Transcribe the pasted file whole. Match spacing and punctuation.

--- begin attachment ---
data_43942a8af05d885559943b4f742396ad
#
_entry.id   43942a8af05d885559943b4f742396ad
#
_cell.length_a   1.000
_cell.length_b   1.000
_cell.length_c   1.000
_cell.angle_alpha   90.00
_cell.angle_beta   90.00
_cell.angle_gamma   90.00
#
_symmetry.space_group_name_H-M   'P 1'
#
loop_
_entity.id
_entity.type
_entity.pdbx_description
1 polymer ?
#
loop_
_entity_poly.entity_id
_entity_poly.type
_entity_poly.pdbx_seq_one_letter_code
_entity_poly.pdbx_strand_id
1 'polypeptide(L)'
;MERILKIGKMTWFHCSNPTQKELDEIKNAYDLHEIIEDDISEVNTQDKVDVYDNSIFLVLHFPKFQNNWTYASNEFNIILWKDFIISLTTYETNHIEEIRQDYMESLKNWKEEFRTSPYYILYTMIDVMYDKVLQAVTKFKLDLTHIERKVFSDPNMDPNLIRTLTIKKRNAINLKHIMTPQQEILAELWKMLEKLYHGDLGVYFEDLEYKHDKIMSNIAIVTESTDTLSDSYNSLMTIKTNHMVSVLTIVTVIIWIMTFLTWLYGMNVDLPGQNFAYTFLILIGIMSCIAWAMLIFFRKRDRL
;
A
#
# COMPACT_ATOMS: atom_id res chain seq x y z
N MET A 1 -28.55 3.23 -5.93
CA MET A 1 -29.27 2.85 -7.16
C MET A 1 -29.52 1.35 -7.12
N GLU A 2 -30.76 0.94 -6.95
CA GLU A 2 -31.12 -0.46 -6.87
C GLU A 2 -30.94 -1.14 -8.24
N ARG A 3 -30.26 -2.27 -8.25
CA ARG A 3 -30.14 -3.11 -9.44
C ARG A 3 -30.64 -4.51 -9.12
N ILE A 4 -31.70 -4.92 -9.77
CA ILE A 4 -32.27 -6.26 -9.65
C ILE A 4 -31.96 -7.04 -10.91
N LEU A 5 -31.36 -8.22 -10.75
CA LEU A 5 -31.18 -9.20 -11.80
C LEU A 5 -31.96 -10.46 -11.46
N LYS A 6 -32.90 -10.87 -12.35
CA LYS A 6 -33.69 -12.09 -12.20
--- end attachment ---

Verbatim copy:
data_43942a8af05d885559943b4f742396ad
#
_entry.id   43942a8af05d885559943b4f742396ad
#
_cell.length_a   1.000
_cell.length_b   1.000
_cell.length_c   1.000
_cell.angle_alpha   90.00
_cell.angle_beta   90.00
_cell.angle_gamma   90.00
#
_symmetry.space_group_name_H-M   'P 1'
#
loop_
_entity.id
_entity.type
_entity.pdbx_description
1 polymer ?
#
loop_
_entity_poly.entity_id
_entity_poly.type
_entity_poly.pdbx_seq_one_letter_code
_entity_poly.pdbx_strand_id
1 'polypeptide(L)'
;MERILKIGKMTWFHCSNPTQKELDEIKNAYDLHEIIEDDISEVNTQDKVDVYDNSIFLVLHFPKFQNNWTYASNEFNIILWKDFIISLTTYETNHIEEIRQDYMESLKNWKEEFRTSPYYILYTMIDVMYDKVLQAVTKFKLDLTHIERKVFSDPNMDPNLIRTLTIKKRNAINLKHIMTPQQEILAELWKMLEKLYHGDLGVYFEDLEYKHDKIMSNIAIVTESTDTLSDSYNSLMTIKTNHMVSVLTIVTVIIWIMTFLTWLYGMNVDLPGQNFAYTFLILIGIMSCIAWAMLIFFRKRDRL
;
A
#
# COMPACT_ATOMS: atom_id res chain seq x y z
N MET A 1 -28.55 3.23 -5.93
CA MET A 1 -29.27 2.85 -7.16
C MET A 1 -29.52 1.35 -7.12
N GLU A 2 -30.76 0.94 -6.95
CA GLU A 2 -31.12 -0.46 -6.87
C GLU A 2 -30.94 -1.14 -8.24
N ARG A 3 -30.26 -2.27 -8.25
CA ARG A 3 -30.14 -3.11 -9.44
C ARG A 3 -30.64 -4.51 -9.12
N ILE A 4 -31.70 -4.92 -9.77
CA ILE A 4 -32.27 -6.26 -9.65
C ILE A 4 -31.96 -7.04 -10.91
N LEU A 5 -31.36 -8.22 -10.75
CA LEU A 5 -31.18 -9.20 -11.80
C LEU A 5 -31.96 -10.46 -11.46
N LYS A 6 -32.90 -10.87 -12.35
CA LYS A 6 -33.69 -12.09 -12.20